Because the production process has been tooling intensive, it has also become capital intensive—tooling costs money and a lot of expensive tooling costs a lot of money (capital—hence Capitalism).  Actually, there is no such thing as Capitalism; it’s really mass production architecture.  Since it is capital intensive, anyone who does not have the money to purchase the tools can’t produce the product as cost efficiently.  This leads to both the concepts of Economies of Scale, (i.e., the greater the quantity of product you make, the better the division of labor and process multiplication of more tooling), and the Barrier to Entry caused by the need to have the money to buy the tooling to produce the product cost competitively.

The reason for this brief recitation of a significant portion of the mass production architecture is that for the near and mid-terms there will be certain sectors of the economy where mass production will continue to make sense—it will continue to be the most cost efficient architecture for producing a certain class of products.

The Day before Mass Customization

In the early 1990s, I worked with the Strategic Supply Chain Management (SSCM) Project.  The goal of this team was to find ways to improve the cost efficiency of mass production systems.  This included the development and implementation of products.  The reason for the formation of this project was to counter the gains in market share by the Japanese and other foreigners.

The team came to several conclusions.  First, Just In Time (JIT) manufacturing was an imperative.  JIT means that the subcomponents of a product are manufactured as they are needed for the assembly of a product in response to a customer order—all of this in near real time.  JIT means that warehousing costs are completely eliminated.

I had already worked on two projects of this type.  The first in 1984 and 85 created a paperless product line for a major office furniture company (The design of this line won the Society of Manufacturing Engineers Lead Award in 1987).  In 1986 and 1987, I worked on a program for the US Navy, called Rapid Access to Manufactured Parts, (RAMP).  It too, was using JIT concepts.

The SSCM team came to two other conclusions.  First, that standardized contractual clauses should be agreed to by contractor and subcontractor before any contracts are bid on.  In other words, there should be a team, built by and around the contractor to “go after” proposed projects.

Second, that a better customer requirements identification and management process is needed to effectively and cost efficiently manage a supply chain.  These are two items that are required for the digital age and mass customization.  While the first has gained a very small amount of traction, businesses in the US, at least, have paid no attention to the second.  Sometime in the near future it will become self-evident that this is a problem.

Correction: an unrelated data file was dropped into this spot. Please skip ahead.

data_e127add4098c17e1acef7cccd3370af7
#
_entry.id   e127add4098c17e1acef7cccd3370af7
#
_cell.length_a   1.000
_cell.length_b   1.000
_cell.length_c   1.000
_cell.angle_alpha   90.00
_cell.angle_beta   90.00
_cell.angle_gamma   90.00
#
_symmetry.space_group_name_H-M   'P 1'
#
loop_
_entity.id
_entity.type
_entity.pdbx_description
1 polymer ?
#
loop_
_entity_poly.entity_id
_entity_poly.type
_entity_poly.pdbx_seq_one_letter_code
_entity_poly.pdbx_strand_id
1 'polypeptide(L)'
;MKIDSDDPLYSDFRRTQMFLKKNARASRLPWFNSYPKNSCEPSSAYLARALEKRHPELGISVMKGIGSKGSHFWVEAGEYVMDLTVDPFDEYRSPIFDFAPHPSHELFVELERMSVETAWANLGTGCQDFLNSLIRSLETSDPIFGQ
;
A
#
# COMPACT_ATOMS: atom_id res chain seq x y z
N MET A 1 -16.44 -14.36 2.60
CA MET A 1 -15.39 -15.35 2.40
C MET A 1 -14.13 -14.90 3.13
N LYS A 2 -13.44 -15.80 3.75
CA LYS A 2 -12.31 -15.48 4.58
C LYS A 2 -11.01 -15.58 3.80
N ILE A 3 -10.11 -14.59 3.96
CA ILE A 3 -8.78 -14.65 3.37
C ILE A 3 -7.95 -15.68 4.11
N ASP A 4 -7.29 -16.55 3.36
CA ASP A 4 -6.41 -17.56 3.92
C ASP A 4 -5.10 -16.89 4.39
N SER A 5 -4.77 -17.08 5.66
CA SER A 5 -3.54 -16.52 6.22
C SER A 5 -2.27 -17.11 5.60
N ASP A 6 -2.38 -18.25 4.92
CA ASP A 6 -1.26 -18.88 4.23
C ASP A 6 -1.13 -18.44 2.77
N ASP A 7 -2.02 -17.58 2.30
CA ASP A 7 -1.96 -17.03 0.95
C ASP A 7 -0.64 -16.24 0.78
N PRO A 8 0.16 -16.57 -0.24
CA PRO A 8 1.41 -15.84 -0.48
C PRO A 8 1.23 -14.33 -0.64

While the static and dynamic architecture of mass production, as described by Adam Smith, and incorporated into the US Constitution, has served the United States and the rest of the world well, it will be supplanted by the mass customization using Services Oriented Architecture in the Digital Age.

Mass customization is creating products, systems and services tailor-made to the customer’s requirements.  Actually, this was tried by the US automotive industry after WWII with limited success. In the 1950s and 60s the “option list” for automobiles was quite long.  For example, you could order a car only with power steering but not power brakes, with an AM or with an AM/FM radio.  Every option was individually priced.  So each customer could get a vehicle that met their exact requirements.

However, the Japanese took advantage of the inherent costs in terms of time to fulfill orders, defects caused by not meeting the customer requirements, etc., by reducing the costs of their vehicles and decreasing the delivery time through offering bundled packages of options, among other things.
Now, customers could only order a sun roof if they accepted a power seat on the driver’s side, even if they didn’t want because the seat was part of the bundle or package that include the sun roof.  In the future, this will not be the case.

Mass Customization

In the 1990s, I became a member of several international standards committees.  The first was the Agile Manufacturing Enterprise Forum, at Lehigh University.  Their definition of agile manufacturing was “an organization that has created the processes, tools, and training to enable it to respond quickly to customer needs and market changes while still controlling costs and quality.”  The team determined that this is accomplished by assembling a consortium of small organizations (businesses, consultants, and possibly academics).  This consortium would as a team on create products, systems, and services.

The next team that I joined, The Next Generation Manufacturing Project (NGM), elaborated on the consortium concept.  This project focused on how to create an agile manufacturing enterprise.  It concluded that there are two ways to create design/development/implementation/manufacturing consortiums.  These happen to be identical with the ways that programming languages were implemented in the 1960s and with the ways services are assembled in SOA.